Taxable gifts and tax-exempt gifts

You are liable to pay tax on a gift worth at least €5,000. You are also liable to pay tax if the same donor gives you several gifts in the course of 3 years and their total value exceeds €5,000. If you receive such gifts, you must file a return to the Tax Administration. Gift recipients are responsible for filing a gift tax return and paying gift tax.

All kinds of assets and property given as a gift are subject to gift tax – not only money but also securities, fund units, shares in a housing company, real estate, cars, animals and valuables.

Maximum values of tax-exempt gifts

Your gifts are not subject to tax as long as the total value of gifts given to the same person in the course of 3 years does not exceed €5,000.

Example: Parents give money to their child. Each parent gives a cash gift of €4,999 on 1 January 2018. The next time either of them can give gifts worth €4,999 to the same child without gift tax liability is 1 January 2021.

If no gift tax is imposed, the gift recipient does not have to file a return unless so requested by the Tax Administration.

If you make a gift of household effects or donate for purposes of education, upbringing and maintenance of the gift recipient, your gift may be exempted from tax.

When is gift tax due for payment?

1) Gift worth €5,000 or more

You must file a gift tax return and pay gift tax if you receive a gift worth €5,000 or more.

Instructions for filing and payment

2) Several gifts in the course of 3 years with total worth €5,000 or more

The gifts you receive within a period of 3 years from the same donor are added up even if they represent different types of assets and property, such as cash and securities.

When you receive several gifts from the same donor in the course of 3 years, the value of a new gift is added to that of the previous gift(s). The basis for our assessment of gift tax is the total value of the gifts. However, if you have already paid gift tax on a previous gift, we will take that into consideration when assessing the new gift tax.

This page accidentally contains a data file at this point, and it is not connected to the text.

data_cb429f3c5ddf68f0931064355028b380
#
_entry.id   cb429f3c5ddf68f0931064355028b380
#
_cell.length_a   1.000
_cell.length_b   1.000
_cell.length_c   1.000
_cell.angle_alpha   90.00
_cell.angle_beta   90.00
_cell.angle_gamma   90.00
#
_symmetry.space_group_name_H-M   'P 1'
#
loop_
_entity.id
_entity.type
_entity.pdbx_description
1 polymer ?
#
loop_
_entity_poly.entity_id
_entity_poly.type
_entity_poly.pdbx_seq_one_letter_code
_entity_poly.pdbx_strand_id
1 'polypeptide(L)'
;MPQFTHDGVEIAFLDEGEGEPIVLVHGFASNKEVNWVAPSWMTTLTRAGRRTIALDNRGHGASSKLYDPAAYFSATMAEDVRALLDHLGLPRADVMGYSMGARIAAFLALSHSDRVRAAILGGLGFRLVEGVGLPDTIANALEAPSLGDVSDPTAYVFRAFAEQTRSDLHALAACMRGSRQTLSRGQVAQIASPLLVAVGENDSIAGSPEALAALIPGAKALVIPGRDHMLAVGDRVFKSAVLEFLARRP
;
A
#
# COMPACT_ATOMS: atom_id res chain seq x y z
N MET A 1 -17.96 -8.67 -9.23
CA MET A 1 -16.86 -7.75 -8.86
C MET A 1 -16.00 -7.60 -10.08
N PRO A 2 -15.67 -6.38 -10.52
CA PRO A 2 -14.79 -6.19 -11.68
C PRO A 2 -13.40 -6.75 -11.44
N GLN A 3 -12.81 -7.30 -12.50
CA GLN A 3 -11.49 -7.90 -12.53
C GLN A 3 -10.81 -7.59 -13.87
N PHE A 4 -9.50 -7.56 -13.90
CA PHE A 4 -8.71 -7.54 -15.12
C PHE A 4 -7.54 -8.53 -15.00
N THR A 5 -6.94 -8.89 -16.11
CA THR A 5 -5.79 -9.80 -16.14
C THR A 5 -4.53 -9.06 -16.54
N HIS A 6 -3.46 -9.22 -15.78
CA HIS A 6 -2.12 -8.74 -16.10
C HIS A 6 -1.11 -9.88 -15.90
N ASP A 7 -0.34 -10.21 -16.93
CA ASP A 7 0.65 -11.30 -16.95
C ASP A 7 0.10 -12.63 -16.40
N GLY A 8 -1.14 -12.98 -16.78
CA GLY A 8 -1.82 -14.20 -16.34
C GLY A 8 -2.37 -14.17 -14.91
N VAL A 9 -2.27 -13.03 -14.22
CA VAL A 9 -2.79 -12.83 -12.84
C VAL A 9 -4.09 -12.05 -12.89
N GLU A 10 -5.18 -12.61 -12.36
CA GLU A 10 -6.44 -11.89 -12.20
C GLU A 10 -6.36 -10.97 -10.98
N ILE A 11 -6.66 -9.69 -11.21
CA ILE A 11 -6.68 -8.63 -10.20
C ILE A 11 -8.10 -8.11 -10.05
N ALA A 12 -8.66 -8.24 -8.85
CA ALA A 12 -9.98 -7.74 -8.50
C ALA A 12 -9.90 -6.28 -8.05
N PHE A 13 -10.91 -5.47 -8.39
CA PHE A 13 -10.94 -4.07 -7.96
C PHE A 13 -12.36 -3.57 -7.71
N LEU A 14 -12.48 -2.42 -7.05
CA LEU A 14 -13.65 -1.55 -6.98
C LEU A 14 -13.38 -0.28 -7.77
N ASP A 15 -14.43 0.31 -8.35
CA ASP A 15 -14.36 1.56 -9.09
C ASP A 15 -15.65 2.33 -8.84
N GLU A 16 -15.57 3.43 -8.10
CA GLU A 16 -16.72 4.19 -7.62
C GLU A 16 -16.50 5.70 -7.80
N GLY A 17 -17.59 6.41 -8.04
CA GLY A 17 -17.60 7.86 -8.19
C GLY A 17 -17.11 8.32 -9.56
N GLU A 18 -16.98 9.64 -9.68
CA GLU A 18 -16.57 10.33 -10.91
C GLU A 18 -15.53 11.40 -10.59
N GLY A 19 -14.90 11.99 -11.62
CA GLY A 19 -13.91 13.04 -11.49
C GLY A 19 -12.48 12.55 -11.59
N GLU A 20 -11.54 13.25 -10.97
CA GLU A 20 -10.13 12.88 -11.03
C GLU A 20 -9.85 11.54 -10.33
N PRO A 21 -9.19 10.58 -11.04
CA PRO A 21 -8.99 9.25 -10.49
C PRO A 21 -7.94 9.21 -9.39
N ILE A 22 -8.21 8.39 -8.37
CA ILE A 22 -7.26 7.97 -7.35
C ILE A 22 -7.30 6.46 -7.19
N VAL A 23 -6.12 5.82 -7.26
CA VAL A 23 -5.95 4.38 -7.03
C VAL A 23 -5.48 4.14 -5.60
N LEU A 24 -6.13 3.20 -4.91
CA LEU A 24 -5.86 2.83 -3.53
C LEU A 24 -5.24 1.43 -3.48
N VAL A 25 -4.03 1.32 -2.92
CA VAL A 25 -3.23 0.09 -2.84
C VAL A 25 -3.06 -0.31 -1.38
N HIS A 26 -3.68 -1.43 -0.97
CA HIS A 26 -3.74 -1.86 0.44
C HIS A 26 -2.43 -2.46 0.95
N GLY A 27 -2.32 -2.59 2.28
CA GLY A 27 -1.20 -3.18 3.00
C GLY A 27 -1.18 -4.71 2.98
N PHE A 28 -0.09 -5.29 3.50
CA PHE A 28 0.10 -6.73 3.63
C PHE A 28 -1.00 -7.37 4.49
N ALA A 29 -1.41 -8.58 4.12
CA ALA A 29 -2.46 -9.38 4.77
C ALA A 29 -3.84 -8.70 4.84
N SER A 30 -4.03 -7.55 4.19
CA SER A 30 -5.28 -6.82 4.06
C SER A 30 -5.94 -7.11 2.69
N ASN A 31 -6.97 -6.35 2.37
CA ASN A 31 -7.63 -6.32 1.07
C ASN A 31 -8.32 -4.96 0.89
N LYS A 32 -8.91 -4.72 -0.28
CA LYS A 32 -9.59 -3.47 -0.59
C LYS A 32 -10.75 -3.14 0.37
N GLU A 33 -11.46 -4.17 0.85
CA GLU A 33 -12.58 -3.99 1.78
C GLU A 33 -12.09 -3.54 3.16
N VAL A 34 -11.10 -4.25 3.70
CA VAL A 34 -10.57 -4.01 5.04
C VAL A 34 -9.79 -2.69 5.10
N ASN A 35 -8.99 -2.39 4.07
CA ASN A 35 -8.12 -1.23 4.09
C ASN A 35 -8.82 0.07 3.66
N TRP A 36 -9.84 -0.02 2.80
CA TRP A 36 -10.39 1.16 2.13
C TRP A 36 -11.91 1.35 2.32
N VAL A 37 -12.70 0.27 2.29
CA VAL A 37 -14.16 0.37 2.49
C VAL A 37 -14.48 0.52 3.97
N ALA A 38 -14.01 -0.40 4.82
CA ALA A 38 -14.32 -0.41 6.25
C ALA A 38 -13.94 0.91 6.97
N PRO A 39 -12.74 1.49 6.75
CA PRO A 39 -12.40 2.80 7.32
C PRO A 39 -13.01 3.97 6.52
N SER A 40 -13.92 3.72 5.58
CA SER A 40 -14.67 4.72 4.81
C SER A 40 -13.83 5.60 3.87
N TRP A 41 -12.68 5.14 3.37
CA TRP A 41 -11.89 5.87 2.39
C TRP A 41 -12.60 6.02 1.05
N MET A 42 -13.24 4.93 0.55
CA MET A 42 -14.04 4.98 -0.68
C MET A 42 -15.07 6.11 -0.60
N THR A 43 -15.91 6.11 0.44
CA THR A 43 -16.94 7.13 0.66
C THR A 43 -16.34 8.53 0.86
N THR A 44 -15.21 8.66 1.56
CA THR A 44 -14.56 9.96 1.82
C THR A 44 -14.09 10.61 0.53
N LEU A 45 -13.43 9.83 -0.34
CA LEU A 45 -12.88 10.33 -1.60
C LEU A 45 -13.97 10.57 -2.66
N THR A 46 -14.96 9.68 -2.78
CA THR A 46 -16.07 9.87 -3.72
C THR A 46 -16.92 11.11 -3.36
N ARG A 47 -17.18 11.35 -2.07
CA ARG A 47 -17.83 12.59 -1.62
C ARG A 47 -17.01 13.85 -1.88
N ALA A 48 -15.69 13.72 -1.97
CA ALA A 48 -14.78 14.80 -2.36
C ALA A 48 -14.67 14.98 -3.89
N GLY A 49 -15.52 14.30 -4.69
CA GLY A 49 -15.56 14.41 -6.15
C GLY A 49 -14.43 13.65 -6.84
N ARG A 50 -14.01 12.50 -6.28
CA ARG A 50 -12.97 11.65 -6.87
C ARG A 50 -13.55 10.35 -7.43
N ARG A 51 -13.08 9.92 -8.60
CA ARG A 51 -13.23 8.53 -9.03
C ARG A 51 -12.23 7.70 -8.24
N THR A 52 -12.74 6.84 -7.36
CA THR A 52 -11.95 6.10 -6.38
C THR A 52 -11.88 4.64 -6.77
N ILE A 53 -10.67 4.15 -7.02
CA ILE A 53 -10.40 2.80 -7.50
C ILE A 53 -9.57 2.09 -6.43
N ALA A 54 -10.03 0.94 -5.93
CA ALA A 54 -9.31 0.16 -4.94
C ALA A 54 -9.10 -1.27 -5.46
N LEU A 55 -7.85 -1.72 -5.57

When the total value of the gifts is €5,000 or more, you must complete a gift tax return to inform the Tax Administration of all the gifts you have received in the course of 3 years, even if the value of an individual gift is below the taxable limit. You must file a gift tax return within three months of the date on which the total value of the gifts has reached the €5,000 limit.

Instructions for filing and payment

Examples of gifts received in the course of 3 years

When you go over the €5,000 threshold because of a new gift you receive, you must file a gift tax return and list all the gifts received from the same donor in the past 3 years.

Example: Antti gave €4,000 in cash to his daughter Liisa on 3 January 2017. Later, on 1 May 2018, Antti gave Liisa another cash gift; this time, the sum was €2,000. The total value of the gifts is €6,000. As the €5,000 limit is reached, Liisa files a gift tax return on the gift she received on 1 May 2018 and she also fills in information on the earlier gift that she received on 3 January 2017.

She must pay gift tax on the total value (€6,000) according to tax bracket 1. The tax is €180.

The gift tax is calculated from the total value of the gifts received during a 3-year period. Consequently, if you have paid gift tax on a gift and the same donor gives you another gift later, the amount you have already paid will be taken into account.

Please note that the calculation tables for gift tax were revised on 1 January 2017 and the gift tax rates changed. Even when the previous gifts have been received and gift tax has been paid before that date, the Tax Administration will apply the table that came into force on 1 January 2017 to calculate the gift tax that will be deducted from the gift tax on the new gift.

Example: On 1 January 2016, Antti gave his daughter Liisa a gift worth €5,000, on which she paid €180 in gift tax under tax bracket 1. Next year, on 8 April 2018, Antti gave Liisa a new gift, the value of which was €20,000.